Belgian police are investigating the murder of a British oil executive who was shot dead in front of his wife.
Nicholas Mockford, who worked for US oil company ExxonMobil, was killed outside a restaurant in Brussels almost two weeks ago. Authorities did not disclose the crime at the time because of its serious nature.
Belgian police said on Friday they were looking for two suspects who shot Mockford four times as they tried to snatch his wife's handbag.
Police initially believed Mockford was killed in a failed car hijacking but have declined to say if they are also investigating the case as a possible contract killing.
After news of the killing surfaced in local Belgian media, a UK foreign office spokesman in London said: "We can confirm the death of a British national in Brussels on October 14."
Police said in a statement that after the couple left an Italian restaurant in Brussels and headed for their car, a man attacked Mockford's wife, "assaulting her violently".
"He punched her face and tried to snatch her handbag," the statement said.
"A second man fired four shots [at Mockford] who died of his wounds."
A spokesman for ExxonMobil said on Friday the company was "shocked by the very tragic death".
In the beginning, the investigating judge imposed an order on police preventing them from releasing any detail on the case, which police said was not unusual in a serious murder case. As a result, initial news reports were sparse.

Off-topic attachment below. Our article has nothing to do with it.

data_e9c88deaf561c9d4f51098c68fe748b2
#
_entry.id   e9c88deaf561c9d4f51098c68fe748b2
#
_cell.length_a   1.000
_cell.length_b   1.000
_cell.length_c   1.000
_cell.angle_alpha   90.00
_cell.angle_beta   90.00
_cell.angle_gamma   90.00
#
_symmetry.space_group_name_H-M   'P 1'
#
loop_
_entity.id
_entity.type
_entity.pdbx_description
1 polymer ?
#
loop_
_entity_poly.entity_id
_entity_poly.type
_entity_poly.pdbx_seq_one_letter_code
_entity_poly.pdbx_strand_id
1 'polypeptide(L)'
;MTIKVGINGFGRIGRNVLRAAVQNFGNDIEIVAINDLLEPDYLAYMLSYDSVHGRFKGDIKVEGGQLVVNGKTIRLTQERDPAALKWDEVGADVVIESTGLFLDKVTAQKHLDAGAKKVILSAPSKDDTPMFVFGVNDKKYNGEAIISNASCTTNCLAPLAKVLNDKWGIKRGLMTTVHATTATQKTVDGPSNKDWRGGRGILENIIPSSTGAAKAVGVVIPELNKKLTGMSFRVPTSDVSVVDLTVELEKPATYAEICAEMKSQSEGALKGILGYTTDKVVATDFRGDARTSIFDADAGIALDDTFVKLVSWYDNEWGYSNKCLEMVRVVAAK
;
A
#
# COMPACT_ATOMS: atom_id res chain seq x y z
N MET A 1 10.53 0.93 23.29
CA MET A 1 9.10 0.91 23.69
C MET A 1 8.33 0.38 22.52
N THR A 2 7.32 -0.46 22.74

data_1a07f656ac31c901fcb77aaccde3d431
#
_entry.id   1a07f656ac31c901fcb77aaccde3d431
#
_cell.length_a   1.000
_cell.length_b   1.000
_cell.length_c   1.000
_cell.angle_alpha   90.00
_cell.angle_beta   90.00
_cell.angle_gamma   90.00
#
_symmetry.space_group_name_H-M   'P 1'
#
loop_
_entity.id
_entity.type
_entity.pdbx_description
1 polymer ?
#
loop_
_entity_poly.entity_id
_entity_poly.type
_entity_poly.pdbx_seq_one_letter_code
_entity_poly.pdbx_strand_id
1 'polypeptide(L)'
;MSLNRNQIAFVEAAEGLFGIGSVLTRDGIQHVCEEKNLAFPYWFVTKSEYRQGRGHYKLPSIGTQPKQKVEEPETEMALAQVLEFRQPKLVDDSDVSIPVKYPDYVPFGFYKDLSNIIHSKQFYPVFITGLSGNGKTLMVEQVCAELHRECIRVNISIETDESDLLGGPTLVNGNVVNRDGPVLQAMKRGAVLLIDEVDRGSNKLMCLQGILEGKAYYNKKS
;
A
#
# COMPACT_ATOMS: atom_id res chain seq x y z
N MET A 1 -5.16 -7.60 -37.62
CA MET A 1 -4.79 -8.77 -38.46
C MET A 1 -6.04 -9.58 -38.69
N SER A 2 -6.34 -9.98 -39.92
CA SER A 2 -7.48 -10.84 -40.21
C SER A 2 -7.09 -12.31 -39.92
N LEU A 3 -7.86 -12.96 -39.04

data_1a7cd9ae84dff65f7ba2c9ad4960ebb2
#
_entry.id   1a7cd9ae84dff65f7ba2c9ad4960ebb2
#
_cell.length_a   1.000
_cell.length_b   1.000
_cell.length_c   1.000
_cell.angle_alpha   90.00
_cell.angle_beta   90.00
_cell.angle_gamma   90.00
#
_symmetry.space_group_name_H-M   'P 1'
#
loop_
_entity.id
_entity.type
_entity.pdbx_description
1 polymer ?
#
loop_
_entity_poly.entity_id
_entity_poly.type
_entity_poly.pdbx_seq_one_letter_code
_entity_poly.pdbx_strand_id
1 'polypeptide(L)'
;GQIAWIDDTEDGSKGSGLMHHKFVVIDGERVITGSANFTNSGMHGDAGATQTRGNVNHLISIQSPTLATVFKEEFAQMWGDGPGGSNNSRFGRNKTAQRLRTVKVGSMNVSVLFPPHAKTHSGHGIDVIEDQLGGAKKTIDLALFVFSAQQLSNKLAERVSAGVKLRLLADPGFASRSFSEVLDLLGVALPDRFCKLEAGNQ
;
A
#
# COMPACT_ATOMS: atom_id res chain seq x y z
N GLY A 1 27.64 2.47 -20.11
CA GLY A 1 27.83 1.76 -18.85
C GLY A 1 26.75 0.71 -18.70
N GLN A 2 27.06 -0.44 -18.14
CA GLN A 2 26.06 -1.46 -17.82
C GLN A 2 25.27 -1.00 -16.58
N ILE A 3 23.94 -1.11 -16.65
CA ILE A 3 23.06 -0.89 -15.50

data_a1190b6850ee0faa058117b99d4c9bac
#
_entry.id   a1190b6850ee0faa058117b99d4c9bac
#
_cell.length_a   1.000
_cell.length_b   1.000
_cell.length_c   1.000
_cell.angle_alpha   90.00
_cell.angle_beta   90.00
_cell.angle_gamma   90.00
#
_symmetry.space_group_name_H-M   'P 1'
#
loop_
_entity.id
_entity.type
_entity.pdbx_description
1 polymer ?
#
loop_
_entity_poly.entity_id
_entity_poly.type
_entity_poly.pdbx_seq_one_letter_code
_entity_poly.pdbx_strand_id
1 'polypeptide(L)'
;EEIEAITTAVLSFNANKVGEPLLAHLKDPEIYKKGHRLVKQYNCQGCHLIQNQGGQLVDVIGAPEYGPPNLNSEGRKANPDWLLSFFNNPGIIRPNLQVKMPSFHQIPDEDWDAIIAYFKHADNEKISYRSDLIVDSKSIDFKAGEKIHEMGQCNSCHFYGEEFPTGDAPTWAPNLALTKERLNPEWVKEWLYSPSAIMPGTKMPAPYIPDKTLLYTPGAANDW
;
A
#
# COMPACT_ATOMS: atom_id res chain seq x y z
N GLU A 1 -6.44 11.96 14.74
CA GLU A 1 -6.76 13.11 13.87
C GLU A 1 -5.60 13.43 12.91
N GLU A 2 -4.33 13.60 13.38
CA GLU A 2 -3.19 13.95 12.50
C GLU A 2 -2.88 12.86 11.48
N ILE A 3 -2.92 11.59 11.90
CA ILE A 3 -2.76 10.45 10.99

But on Thursday, authorities switched course and decided to enlist the public's help, releasing a brief description of the crime.
Mockford and his wife, Mary, left Da Marcello restaurant about 10 pm, the report said. They crossed the street toward their car, identified by news reports as a Lexus.
When they reached the car, an assailant "threatened" Mrs Mockford, hit her several times in the face, and tried to yank her bag away, police said.
Suddenly, a second assailant fired four shots at Mockford, who died at the scene, according to police.
On October 16, the VTM television channel interviewed a neighbor who asked not to be identified.
"I heard the sound of two, well I don't know, like tack, tack," said the man, whose image was blurred. "I thought that was strange and went outside."
"I saw a woman lying on the sidewalk across the street. She was shouting 'Help! Help!' There was also a man lying next to a car."
The man said Mrs Mockford mentioned a white van, so neighbors originally thought her husband had been the victim of a hit-and-run accident.
"I stayed with the man, but he stopped breathing," the neighbour said.
"I resuscitated him and he came to. Then he became unconscious again and at that moment the ambulance arrived."
He said after ambulance workers had cut open the man's clothing, he saw the man "had a bullet in his chest and a bullet in his shoulder. There was also blood on his head."
Investigators have asked that the driver of the van report to police, saying it had crossed the couple's path shortly before the attack.
The assailants, who wore motorcycle helmets, initially escaped on foot but were later seen on a motorcycle, the police report said.